artists & participants
Opening Reception: Wednesday, May 27, 7 - 9 pm
Please join us for the opening reception of the new installation The Isle, by artists Nasrin Tabatabai and Babak Afrassiabi. The installation will focus on the contemporary circumstances of Kish, an island located in the Persian Gulf. At the MAK Center for Art and Architecture, the duo, partners who make up the collaborative team called Pages, will explore notions of "geopolitical indecisiveness" as it relates to this island. The Isle will be on view from May 28 through August 23, 2009.
The Isle takes its themes from the architectural and political incongruities that manifest at Kish, an island located eighteen kilometers from the southern coast of the Iranian mainland. The modernization of Kish was announced in December 1977 with the landing of a Concorde Supersonic at a new airport, built to accommodate an exclusive, hypermodern resort for the royal elite and their international guests. A year later, the Islamic revolution would suspend the any further development of this project. Soon thereafter, the new government declared Kish to be Iran's first free trade zone, applying the principles of a free market economy to attract foreign investment. By 1994, almost 55 percent of the island was given to tourism.
This free market progression was slowed in 2009, after a privately initiated plan was halted to develop a luxury business and tourist resort on the northeastern coast of the island, an ambitious project that involved more than 20 German architecture firms. The envisioned "internationalism" of the project would prove incompatible with prevailing socio-political conditions in Iran. Yet Kish, an hour and half flight south of the Tehran, has somehow remained a tolerant oasis for Iranian tourists who desire escape from the societal restrictions of the mainland.
Throughout its modern period, the island of Kish has not succeeded in becoming all that was desired for it. Subjected to the politics of mainland Iran, the island has found itself lingering between opposing ideologies, caught in geopolitical indecisiveness that prevents it from sustaining a sense of "place." Kish fails to situate itself historically and in relation to the geography that surrounds it. Economically and politically, it has in many respects become the "other" to neighboring developments in the Persian Gulf.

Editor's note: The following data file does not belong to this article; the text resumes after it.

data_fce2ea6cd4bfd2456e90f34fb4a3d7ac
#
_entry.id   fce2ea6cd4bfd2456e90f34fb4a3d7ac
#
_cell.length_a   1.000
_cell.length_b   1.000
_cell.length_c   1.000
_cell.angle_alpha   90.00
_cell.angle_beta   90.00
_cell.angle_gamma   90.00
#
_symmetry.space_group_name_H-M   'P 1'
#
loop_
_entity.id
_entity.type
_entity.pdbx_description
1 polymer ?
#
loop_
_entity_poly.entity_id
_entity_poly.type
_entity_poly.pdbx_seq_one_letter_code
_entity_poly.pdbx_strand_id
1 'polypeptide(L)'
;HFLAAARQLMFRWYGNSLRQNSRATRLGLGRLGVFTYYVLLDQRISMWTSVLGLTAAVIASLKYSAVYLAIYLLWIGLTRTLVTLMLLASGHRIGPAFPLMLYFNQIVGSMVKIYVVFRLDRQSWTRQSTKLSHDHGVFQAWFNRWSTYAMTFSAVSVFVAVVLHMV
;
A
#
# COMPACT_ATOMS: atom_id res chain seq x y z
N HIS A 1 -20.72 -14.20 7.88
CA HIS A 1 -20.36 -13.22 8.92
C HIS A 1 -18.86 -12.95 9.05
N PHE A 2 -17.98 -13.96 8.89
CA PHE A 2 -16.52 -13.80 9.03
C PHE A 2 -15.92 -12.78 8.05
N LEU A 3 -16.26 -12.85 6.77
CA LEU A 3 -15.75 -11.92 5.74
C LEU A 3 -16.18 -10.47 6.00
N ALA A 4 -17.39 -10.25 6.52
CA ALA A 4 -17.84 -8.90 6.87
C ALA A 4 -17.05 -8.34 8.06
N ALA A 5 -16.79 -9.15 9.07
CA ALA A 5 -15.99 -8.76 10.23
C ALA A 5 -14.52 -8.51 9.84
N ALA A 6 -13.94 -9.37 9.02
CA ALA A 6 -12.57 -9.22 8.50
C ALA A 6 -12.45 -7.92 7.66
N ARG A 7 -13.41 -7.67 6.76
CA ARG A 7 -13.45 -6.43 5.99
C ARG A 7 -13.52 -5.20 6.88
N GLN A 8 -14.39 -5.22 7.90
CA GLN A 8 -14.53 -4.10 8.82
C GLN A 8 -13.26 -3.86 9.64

The Isle consists of text, video, found documents, and architectural models that together narrate the "symptomatic" features of Kish. The central element of the exhibition is a steamship, recreated by means of a scale model and video recording. This boat, stranded along the southern coast of Kish in 1966, has become the island's quintessential attraction for visiting tourists as it is silhouetted against the setting sun each night. In another work, Tabatabai and Afrassiabi incorporate the February 1978 issue of Vogue Paris, in which the first Kish development was promoted through a 16-page fashion spread staged before a backdrop of the island's newly built architecture. Sculpturally re-appropriated, the Vogue material links earlier modern architecture to the now suspended master plan for an international tourist and business resort in the free trade zone. The nature of this development project is explored in video interviews with representatives from the German architectural firms involved in a competition that would later lead to the proposed resort's design. Within the interviews, "misunderstandings"-often inherent to architectural design processes that discard the political conditions of their site-are clearly revealed. These misunderstandings nonetheless result in the release of fantasies of shapes and forms with extra-geographical and extra-cultural dimensions.
The Isle locates Kish in its architectural, geographical and political incongruities. It re-articulates unresolved instances of the island's modernization into representations of (unfulfilled) desires. By doing so, Tabatabai and Afrassiabi address symptoms of modernity as manifested in ambivalent forms of architecture not destined to come into being.
The Isle is the third and final part of a project by Tabatabai and Afrassiabi about the island of Kish, begun in 2005 with the installation Sunset Cinema and continued in 2007 with Undecided Utopias.
About the Artists
Nasrin Tabatabai and Babak Afrassiabi live in Rotterdam and pursue an art practice both in Iran and the Netherlands. The duo began Pages in 2004. In addition to making art, Tabatabai and Afrassiabi publish a bilingual Farsi/English magazine called Pages. Through their projects, Tabatabai and Afrassiabi consider the intricacies and dissonances within and among given localities that can yield alternative chains of meanings, relations and coincidences. Ultimately, they wish to undermine predefined and geographically bound notions of subjectivity, triggering discussions of the social and political within a broader global context. (www.pagesproject.net)
Nasrin Tabatabai and Babak Afrassiabi are Fellows sponsored through the MAK Center's Urban Future Initiative.
The Isle by Pages
Nasrin Tabatabai and Babak Afrassiabi
Exhibition Explores Paradoxes of Iranian Luxury Island